Pierce Transit might eliminate local bus service in much of the county in 2012 unless it can find new money to balance its budget.
Service would be eliminated in most of East Pierce County, Northeast Tacoma, Gig Harbor and Steilacoom under one scenario described by Pierce Transit officials in a meeting with The News Tribune’s editorial board Wednesday.
One solution: a three-tenths of 1 percent sales tax increase that would have to be approved by voters. New state or federal revenue also could help save bus service.
Pierce Transit chief executive Lynne Griffith said the agency faces an unprecedented funding crisis as the recession pummels its chief source of revenue: the sales tax.
Without new funding, “we’ll inevitably hit the edge of the cliff and have to make some radical changes,” Griffith said.
Currently Pierce Transit provides bus, shuttle and vanpool services across most of Pierce County. Last year the agency saw 15.6 million passenger boardings.
But while use of local transit services was up nearly 15 percent from 2006, the agency has struggled to balance its budget as revenue declined during the recession.
The sales tax accounts for about 70 percent of Pierce Transit’s $119 million operating budget. Fares and grants account for most of the rest.
From the agency’s founding in 1980 through 2006, its sales tax revenue grew at an average rate of 6 percent a year. That allowed Pierce Transit to expand its system and pay for rising operating costs.
But the recession and unemployment have taken a toll on consumer spending, and Pierce Transit saw its sales tax revenue plummet more than $40 million from 2007 through 2009.
The agency has responded by trimming staff, reducing service, raising fares and seeking operating efficiencies. The result: about $72 million in savings.
But long-term funding problems remain. Sales tax revenue is still declining and isn’t projected to return to 2007 levels until 2016.
As a result, Pierce Transit will either have to find new money or dramatically reduce service, Griffith said.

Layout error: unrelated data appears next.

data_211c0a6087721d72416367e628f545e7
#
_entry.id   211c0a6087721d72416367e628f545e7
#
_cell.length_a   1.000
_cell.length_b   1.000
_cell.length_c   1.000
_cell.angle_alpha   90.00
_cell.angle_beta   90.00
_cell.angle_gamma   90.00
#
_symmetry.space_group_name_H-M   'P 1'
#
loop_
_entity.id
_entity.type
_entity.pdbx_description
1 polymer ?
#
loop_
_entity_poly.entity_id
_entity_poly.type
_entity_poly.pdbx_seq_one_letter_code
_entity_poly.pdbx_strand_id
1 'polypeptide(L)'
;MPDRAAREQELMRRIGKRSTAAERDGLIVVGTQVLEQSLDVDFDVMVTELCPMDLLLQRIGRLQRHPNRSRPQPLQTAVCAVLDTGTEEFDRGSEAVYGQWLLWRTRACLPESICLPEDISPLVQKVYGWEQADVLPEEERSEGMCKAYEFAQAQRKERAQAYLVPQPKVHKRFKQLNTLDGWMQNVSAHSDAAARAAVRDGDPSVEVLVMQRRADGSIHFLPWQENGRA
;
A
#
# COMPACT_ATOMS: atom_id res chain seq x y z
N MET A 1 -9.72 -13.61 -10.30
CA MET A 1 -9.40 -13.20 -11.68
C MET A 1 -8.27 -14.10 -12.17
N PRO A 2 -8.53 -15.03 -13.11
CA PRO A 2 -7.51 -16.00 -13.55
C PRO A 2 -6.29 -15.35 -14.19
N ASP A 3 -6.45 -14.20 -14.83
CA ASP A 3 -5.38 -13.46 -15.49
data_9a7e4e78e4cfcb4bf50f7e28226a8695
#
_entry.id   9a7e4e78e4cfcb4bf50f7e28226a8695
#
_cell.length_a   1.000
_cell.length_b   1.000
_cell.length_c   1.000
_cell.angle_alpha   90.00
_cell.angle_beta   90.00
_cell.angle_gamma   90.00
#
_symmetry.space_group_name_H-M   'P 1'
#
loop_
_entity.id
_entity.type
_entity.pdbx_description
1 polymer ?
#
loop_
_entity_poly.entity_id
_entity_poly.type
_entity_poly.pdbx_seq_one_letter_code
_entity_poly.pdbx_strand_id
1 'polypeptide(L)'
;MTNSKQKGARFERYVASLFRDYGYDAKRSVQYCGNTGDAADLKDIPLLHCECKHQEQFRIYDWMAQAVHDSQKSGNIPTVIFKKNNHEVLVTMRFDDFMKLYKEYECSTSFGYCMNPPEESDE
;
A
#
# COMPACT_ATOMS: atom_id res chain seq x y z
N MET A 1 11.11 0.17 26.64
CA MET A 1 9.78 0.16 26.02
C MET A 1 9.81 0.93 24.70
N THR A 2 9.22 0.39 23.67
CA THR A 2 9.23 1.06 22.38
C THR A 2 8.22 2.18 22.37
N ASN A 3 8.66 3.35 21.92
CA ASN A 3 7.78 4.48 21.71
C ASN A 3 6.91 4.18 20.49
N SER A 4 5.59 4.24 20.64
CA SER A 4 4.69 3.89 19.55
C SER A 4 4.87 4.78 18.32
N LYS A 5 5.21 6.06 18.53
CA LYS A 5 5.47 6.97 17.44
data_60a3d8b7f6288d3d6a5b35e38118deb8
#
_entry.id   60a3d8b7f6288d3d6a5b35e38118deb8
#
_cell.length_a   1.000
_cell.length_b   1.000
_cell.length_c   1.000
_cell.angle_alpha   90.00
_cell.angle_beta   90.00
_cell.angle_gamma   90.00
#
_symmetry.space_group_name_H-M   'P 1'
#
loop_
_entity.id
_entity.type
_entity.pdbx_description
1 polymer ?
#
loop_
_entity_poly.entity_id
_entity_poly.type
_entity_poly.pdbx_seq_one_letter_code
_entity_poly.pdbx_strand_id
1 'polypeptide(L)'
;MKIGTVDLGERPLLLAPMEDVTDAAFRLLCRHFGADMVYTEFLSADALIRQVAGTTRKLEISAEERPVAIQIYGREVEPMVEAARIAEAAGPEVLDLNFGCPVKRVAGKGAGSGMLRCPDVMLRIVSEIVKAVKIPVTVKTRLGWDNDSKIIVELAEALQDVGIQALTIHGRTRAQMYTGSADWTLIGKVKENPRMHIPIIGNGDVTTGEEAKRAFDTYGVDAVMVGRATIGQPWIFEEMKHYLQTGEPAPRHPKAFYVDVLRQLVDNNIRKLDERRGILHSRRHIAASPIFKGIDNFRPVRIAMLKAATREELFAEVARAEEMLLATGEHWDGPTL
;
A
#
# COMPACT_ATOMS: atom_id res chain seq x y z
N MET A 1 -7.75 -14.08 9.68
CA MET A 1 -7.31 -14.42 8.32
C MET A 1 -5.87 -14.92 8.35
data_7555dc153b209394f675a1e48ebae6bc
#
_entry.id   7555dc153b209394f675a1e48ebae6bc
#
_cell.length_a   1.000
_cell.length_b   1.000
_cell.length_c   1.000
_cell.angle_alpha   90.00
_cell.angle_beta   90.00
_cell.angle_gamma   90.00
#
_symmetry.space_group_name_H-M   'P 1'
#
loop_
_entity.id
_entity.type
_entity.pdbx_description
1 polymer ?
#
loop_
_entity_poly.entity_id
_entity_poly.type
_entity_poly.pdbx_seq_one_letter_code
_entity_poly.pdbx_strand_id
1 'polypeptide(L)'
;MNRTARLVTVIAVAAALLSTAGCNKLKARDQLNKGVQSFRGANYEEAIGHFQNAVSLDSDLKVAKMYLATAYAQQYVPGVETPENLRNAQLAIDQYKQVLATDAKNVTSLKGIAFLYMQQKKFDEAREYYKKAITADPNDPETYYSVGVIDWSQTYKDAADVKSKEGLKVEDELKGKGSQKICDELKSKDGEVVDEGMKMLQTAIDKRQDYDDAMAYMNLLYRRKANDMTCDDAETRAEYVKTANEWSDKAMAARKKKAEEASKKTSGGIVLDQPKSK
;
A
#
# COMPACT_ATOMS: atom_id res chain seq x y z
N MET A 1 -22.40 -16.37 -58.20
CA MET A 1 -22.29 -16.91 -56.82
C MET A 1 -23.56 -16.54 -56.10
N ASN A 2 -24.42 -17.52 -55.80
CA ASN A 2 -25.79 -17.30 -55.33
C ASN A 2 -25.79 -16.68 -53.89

If forced to rely on current revenue sources, the agency would eliminate local service in many areas by 2012.
The areas that could be targeted for service cuts include a huge portion of the county geographically.
But Pierce Transit spokesman Lars Erickson said the affected areas are less densely populated than the county’s urban core, where service would still be provided.
Still, even in urban areas buses would run fewer hours and stop less frequently. Weekend service also would be reduced.
The agency would reduce the number of bus routes from 51 currently to 23 routes. It would reduce total annual service hours from 622,000 to 265,000.
Griffith said those plans are “back of the napkin” calculations. The agency would seek public input before finalizing the cuts.
To prevent dramatic service cuts, the Pierce Transit Board may consider asking voters to approve a three-tenths of one percent sales tax increase. That would allow the agency to slightly increase service over existing levels.
Griffith said it’s also possible state and federal funding could help offset declining sales tax revenue.
The bottom line: “By mid-2012 we need to have new revenue,” she said.
Pierce Transit isn’t the only agency experiencing tough times.
Public transit agencies across the country have raised fares and reduced service because of declining revenue, according to the American Public Transportation Association.
More than 80 percent of public transit agencies have seen flat or declining revenue, the association reported.
The Pierce Transit board has not decided whether or when to ask voters to approve a tax increase. County Executive Pat McCarthy, a member of the board, said it will seek public input before making a decision.
Beginning next month Pierce Transit will host a series of public meetings to explain its predicament and seek feedback.
The agency board is expected to decide how to proceed this summer.
McCarthy praised Pierce Transit for reviewing its 30-year-old system in light of tight resources.
“As a public, we want everything,” McCarthy said. “We want expedited service. We want service countywide and we want it in every nook and cranny. But there’s a cost to that.”
Griffith said Pierce Transit will continue seeking efficiencies and will seek to provide the best service it can.
“Dollars will determine how well we can do,” she said.
David Wickert: 253-274-7341